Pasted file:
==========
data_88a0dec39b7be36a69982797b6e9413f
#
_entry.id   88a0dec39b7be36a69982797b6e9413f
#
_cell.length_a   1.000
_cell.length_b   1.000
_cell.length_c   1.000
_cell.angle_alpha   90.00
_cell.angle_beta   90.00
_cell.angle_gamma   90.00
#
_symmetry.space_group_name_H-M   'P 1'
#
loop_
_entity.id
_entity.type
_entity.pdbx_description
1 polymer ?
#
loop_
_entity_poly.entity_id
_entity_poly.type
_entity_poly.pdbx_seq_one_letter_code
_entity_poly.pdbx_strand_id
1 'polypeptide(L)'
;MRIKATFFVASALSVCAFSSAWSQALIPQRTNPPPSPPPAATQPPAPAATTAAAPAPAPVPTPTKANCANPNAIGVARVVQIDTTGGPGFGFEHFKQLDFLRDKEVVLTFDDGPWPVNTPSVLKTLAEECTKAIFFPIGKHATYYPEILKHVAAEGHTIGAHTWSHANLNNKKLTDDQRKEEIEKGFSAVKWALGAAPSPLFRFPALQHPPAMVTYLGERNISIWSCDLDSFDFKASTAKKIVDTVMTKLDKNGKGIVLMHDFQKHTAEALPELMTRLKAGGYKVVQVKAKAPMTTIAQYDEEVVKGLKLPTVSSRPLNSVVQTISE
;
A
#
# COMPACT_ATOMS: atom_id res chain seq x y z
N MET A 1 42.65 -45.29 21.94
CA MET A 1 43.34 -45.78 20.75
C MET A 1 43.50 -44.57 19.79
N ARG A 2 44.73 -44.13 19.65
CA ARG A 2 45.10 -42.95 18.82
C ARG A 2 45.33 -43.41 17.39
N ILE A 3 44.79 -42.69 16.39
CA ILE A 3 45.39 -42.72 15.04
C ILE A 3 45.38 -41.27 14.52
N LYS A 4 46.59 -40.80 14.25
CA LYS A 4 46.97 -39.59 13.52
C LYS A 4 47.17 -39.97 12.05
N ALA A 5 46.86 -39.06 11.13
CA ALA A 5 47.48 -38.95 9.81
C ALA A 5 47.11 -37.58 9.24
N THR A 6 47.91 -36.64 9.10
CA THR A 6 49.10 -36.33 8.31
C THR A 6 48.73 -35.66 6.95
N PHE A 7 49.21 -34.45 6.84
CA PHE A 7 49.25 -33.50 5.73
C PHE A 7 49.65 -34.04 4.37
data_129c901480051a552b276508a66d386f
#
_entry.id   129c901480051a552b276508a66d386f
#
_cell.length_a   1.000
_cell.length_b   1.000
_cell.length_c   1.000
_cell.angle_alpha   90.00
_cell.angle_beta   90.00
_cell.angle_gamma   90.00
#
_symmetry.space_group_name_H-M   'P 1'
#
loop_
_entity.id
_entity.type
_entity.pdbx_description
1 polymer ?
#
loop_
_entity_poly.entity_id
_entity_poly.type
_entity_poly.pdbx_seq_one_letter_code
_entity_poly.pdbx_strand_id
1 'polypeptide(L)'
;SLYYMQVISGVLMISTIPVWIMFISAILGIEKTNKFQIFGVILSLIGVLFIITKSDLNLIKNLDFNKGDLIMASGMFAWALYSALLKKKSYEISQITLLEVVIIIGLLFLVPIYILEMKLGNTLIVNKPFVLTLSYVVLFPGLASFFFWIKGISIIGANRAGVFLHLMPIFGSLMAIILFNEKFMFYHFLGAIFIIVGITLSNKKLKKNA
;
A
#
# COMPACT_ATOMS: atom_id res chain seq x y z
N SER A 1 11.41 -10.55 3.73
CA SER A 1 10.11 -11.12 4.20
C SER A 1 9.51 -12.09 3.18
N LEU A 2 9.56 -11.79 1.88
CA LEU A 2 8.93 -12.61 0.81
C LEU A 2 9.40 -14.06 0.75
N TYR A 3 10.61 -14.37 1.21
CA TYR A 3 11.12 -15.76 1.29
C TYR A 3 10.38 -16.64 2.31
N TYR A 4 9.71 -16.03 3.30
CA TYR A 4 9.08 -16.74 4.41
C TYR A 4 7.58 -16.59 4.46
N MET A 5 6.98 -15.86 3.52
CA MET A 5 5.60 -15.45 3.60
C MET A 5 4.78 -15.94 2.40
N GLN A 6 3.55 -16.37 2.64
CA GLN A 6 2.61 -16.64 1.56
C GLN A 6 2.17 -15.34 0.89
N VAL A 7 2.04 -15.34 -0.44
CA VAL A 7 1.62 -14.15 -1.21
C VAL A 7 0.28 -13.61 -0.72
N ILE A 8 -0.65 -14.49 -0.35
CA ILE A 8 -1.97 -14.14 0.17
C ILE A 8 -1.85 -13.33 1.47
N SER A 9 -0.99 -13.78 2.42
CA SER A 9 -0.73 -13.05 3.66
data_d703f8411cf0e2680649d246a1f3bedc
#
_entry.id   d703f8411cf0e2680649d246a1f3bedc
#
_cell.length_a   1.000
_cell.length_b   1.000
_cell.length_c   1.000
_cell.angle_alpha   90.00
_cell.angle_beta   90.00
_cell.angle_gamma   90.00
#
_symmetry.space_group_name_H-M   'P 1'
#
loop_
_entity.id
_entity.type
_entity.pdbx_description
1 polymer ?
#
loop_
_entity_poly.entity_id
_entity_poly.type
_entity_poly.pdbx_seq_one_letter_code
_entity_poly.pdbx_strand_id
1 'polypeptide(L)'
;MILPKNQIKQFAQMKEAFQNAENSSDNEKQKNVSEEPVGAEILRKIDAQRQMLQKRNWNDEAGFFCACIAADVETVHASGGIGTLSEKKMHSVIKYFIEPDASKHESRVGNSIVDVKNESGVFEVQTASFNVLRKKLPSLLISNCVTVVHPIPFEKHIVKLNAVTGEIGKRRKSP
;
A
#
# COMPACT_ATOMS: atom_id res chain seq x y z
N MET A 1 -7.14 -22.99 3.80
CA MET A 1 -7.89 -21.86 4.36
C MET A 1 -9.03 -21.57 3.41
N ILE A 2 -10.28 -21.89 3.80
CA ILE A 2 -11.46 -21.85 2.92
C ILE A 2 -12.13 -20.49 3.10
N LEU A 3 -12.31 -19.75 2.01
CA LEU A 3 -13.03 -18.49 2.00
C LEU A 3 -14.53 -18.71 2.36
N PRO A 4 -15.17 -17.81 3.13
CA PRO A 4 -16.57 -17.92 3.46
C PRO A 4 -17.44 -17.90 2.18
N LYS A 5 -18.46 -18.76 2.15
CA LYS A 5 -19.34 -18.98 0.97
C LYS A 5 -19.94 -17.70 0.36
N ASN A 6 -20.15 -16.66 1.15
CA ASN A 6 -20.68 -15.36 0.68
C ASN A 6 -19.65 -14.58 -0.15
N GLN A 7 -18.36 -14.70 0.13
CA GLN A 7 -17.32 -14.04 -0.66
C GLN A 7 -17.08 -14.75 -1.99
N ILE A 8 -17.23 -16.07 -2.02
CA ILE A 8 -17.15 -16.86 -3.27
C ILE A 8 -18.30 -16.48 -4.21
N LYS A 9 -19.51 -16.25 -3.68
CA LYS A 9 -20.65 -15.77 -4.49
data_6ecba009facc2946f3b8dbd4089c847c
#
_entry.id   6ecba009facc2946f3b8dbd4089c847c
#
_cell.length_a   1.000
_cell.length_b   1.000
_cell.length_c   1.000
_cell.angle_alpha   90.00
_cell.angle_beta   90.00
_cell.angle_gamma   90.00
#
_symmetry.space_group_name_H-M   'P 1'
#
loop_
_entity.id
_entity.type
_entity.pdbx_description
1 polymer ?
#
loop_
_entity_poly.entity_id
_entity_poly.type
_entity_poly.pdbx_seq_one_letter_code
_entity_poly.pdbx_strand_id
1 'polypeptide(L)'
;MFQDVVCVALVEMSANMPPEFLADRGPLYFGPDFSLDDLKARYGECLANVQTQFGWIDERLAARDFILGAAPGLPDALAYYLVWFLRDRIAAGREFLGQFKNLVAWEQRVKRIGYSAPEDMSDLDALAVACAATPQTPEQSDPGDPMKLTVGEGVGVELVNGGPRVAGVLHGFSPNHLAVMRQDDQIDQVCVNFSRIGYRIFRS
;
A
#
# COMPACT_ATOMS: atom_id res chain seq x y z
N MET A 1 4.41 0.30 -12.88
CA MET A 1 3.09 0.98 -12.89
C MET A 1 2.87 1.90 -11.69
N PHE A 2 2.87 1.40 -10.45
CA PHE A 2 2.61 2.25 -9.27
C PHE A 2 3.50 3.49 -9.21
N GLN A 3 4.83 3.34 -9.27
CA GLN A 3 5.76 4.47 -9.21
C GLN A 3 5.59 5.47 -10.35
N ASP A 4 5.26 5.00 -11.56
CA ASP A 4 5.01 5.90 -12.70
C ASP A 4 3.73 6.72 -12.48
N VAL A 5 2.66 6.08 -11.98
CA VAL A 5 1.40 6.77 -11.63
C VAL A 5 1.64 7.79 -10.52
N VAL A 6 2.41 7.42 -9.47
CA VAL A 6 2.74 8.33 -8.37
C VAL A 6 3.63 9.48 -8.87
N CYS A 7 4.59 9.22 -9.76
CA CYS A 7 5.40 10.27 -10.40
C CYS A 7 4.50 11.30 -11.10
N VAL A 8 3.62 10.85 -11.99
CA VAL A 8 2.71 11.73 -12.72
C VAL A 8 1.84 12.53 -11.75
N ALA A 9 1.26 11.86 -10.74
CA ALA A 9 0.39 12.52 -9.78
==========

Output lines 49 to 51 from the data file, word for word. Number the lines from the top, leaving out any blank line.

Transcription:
N PHE A 7 49.21 -34.45 6.84
CA PHE A 7 49.25 -33.50 5.73
C PHE A 7 49.65 -34.04 4.37